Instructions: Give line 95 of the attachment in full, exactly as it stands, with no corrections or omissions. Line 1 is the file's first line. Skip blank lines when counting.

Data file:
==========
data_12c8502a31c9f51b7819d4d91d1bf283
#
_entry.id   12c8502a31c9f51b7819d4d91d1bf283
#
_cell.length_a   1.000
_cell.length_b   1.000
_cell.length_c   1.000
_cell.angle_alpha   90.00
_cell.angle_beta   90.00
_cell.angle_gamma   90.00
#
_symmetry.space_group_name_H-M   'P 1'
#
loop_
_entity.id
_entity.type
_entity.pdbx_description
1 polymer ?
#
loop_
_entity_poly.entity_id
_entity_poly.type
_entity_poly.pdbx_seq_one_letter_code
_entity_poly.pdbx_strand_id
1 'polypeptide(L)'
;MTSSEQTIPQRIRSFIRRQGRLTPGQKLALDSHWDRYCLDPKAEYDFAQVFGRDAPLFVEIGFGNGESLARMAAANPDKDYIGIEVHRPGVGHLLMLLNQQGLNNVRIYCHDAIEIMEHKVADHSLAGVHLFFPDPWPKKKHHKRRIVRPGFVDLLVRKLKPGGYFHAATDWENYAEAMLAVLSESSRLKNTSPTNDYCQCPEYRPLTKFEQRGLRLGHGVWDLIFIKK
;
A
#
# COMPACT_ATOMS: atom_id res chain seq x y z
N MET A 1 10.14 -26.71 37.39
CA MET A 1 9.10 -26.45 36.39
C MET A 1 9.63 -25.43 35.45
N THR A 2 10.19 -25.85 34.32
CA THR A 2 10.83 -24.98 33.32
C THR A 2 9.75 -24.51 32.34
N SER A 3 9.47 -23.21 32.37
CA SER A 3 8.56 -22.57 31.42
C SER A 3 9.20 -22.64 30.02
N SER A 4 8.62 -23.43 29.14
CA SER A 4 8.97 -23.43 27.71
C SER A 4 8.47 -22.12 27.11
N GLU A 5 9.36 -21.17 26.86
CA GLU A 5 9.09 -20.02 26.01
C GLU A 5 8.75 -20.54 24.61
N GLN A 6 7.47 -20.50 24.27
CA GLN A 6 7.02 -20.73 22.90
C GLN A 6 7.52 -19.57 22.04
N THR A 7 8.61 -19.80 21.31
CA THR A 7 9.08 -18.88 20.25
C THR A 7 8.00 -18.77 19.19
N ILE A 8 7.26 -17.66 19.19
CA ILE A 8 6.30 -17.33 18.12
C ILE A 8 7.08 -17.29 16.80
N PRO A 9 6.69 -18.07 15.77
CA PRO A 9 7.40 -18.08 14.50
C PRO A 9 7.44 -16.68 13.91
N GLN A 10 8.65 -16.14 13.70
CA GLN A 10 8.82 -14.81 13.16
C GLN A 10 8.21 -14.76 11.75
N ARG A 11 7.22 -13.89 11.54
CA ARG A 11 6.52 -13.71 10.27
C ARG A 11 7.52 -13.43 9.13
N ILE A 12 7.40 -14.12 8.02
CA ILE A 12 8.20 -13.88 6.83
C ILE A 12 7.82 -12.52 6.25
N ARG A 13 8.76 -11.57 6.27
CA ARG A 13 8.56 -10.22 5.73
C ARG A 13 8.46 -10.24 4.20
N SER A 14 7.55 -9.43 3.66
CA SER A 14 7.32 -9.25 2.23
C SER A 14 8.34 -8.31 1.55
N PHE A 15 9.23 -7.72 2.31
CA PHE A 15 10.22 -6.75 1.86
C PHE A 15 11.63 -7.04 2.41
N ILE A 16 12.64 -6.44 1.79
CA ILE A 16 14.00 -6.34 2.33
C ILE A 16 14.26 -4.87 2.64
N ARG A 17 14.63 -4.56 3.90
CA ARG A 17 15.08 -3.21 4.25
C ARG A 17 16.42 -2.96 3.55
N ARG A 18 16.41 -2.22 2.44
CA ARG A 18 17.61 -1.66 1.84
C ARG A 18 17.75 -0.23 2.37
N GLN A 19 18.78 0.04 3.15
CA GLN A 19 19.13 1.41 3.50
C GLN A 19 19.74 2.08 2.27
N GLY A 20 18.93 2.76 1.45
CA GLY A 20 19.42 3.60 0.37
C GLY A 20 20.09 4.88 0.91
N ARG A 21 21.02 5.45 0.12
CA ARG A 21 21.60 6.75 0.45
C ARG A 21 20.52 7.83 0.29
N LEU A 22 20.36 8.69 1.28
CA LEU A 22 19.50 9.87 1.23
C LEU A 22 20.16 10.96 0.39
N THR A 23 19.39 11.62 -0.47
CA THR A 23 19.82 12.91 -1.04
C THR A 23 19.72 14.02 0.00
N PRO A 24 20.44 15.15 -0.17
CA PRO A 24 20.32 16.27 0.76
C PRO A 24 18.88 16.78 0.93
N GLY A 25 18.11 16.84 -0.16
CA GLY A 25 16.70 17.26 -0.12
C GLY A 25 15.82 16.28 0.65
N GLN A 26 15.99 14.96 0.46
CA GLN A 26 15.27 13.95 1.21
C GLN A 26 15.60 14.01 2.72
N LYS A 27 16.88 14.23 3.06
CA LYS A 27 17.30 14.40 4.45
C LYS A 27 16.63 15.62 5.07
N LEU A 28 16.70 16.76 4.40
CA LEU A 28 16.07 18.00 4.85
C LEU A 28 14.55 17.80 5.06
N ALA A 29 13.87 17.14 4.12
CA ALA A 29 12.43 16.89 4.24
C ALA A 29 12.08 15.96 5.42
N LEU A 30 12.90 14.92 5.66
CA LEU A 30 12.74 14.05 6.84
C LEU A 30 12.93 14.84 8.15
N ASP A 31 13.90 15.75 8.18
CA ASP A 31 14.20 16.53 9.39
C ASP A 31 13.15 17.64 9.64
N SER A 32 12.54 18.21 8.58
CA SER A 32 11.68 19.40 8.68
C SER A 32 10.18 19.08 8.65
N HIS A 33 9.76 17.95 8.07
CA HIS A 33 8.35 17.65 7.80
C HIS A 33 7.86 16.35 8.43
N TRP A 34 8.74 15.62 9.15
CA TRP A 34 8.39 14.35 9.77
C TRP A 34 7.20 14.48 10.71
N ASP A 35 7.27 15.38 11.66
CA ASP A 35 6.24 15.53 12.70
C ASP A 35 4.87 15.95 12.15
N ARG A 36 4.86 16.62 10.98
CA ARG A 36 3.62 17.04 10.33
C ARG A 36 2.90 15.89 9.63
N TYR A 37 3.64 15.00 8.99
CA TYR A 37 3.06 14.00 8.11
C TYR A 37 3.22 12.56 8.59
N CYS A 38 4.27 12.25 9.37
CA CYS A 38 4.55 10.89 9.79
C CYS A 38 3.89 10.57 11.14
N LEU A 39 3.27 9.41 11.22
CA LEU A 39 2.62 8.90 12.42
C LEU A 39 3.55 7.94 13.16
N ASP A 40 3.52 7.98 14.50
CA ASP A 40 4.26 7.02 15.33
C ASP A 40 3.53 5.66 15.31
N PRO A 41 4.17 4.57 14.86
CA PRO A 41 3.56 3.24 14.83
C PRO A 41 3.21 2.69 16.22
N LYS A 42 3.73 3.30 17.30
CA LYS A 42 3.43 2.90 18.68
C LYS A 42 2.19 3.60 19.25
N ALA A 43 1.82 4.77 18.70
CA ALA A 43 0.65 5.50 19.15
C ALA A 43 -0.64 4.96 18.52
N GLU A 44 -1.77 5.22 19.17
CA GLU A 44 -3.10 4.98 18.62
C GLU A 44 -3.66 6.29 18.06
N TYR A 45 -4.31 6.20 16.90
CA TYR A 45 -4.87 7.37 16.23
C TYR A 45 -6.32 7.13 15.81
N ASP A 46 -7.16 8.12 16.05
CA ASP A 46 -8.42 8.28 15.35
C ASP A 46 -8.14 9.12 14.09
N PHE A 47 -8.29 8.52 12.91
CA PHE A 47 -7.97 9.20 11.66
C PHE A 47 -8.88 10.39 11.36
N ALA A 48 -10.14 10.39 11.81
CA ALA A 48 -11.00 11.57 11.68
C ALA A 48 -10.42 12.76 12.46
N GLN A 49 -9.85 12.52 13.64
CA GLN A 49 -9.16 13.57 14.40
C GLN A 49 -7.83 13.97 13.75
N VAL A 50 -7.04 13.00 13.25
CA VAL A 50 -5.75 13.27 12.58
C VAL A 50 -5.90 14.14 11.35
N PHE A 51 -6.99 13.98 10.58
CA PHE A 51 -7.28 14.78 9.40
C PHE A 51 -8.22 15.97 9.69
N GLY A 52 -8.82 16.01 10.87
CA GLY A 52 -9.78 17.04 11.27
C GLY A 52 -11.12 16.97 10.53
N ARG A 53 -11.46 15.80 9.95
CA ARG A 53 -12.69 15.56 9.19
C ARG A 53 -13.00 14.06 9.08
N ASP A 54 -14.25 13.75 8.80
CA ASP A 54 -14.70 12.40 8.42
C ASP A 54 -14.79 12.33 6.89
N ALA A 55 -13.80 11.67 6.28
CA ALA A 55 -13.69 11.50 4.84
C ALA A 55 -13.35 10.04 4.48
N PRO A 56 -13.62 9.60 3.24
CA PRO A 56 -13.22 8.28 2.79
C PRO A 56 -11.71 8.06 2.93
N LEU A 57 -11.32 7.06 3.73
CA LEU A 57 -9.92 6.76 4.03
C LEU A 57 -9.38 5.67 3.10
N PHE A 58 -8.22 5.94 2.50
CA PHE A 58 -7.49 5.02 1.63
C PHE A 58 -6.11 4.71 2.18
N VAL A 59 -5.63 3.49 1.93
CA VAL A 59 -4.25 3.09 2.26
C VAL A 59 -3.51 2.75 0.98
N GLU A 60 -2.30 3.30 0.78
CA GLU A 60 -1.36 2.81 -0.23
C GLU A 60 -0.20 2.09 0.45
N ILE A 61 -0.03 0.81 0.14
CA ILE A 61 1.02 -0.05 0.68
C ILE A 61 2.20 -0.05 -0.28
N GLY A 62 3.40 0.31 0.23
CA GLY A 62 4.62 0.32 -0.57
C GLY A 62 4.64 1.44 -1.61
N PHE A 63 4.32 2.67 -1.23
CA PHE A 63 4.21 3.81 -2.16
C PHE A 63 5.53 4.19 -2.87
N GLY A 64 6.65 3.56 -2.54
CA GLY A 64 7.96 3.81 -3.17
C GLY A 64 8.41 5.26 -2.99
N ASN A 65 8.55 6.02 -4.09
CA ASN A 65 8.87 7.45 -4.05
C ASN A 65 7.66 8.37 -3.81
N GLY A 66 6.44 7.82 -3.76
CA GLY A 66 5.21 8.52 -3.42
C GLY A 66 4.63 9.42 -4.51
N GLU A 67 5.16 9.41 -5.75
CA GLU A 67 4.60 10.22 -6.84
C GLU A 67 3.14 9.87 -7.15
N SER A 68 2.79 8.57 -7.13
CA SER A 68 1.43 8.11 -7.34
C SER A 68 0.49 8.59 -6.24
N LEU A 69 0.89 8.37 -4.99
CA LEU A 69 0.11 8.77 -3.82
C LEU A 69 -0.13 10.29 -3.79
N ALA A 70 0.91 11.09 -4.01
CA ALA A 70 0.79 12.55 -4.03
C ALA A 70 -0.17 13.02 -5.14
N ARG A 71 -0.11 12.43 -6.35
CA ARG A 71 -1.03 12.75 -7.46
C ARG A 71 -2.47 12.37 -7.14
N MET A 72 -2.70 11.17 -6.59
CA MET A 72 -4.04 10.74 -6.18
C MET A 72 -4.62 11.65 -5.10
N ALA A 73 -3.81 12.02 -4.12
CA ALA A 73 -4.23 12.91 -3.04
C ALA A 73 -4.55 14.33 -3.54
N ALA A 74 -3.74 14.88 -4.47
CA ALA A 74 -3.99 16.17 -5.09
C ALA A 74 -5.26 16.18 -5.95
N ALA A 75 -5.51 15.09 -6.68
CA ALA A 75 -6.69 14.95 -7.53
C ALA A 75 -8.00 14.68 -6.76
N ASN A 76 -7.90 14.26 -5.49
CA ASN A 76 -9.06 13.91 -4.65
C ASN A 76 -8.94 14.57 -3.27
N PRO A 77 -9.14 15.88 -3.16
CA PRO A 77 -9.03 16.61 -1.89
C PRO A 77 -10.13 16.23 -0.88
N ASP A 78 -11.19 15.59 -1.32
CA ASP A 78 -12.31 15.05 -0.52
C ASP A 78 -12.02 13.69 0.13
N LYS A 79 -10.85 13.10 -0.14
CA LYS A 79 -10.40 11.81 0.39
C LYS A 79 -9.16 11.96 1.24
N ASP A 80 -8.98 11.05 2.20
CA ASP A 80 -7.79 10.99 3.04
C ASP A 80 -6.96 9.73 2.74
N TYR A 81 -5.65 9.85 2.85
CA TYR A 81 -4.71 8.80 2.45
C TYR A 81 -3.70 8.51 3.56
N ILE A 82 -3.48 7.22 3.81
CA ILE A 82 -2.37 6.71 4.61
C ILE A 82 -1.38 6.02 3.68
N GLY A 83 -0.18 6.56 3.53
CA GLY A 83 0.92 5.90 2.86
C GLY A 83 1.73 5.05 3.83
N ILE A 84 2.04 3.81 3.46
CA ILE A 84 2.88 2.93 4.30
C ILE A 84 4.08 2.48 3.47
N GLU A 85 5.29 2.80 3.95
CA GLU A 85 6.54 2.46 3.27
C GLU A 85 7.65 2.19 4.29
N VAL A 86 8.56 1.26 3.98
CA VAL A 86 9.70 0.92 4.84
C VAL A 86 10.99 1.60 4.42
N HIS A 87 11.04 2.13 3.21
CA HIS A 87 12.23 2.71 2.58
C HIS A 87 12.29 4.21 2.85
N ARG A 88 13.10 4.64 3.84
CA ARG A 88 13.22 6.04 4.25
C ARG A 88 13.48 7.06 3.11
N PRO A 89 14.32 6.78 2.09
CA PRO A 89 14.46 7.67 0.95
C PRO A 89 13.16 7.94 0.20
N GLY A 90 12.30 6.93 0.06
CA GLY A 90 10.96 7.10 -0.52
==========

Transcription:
CA LEU A 22 19.50 9.87 1.23